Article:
As Las Vegas buffets have disappeared, workers and diners are wondering: What’s next?

Ed Komenda

Reno Gazette Journal

LAS VEGAS – Nestor Gutierrez is a casualty of the COVID-19 pandemic.

But not the way you might think.

The 53-year-old buffet cook spent 16 years at Texas Station. Then came March 2020. COVID-19 collapsed Nevada tourism, and the resort closed.

Gutierrez lost his job. Station Casinos paid him until May, but he has yet to return to work. His unemployment payment supports a household that includes his wife, two children and 92-year-old father.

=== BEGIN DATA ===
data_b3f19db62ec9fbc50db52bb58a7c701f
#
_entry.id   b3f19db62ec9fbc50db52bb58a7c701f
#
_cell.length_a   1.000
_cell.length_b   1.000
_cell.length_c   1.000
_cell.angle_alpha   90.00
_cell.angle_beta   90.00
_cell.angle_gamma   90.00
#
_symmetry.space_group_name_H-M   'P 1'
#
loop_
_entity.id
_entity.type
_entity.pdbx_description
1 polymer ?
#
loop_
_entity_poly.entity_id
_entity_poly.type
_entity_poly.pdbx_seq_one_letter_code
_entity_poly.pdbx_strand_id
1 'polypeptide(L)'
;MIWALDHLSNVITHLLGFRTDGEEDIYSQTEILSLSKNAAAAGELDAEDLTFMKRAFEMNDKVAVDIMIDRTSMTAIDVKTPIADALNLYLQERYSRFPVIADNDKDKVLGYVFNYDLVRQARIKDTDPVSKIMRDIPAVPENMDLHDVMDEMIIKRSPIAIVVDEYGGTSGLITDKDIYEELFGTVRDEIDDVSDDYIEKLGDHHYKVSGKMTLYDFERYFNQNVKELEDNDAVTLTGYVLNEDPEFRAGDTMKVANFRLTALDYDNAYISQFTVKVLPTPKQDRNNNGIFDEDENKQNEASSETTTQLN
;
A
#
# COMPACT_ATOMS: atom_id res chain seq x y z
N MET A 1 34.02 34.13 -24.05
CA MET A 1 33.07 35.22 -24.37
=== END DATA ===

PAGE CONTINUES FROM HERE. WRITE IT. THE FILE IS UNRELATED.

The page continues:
He waits for a callback, but Texas Station has not announced plans to open. It’s not the closure that concerns Gutierrez and front-line hospitality workers like him. It’s the reality of being jobless in a world where their skills translate nowhere else.

The last Las Vegas buffet

It’s about 4 p.m. on a recent Tuesday. Outside the South Point Hotel’s Garden Buffet, hungry patrons wait. It’s dinnertime at the last buffet on Las Vegas Boulevard.

“A lot of people say buffets are old-school Vegas. It’s the thing Vegas became known for, and everybody had them. They became a mainstay,” said South Point General Manager Ryan Growney. “The problem with buffets is they are very expensive to operate. For that reason, you’ve seen a lot of people move away from them.

The decision to keep it open was based on a simple philosophy: What the people want, the people get.

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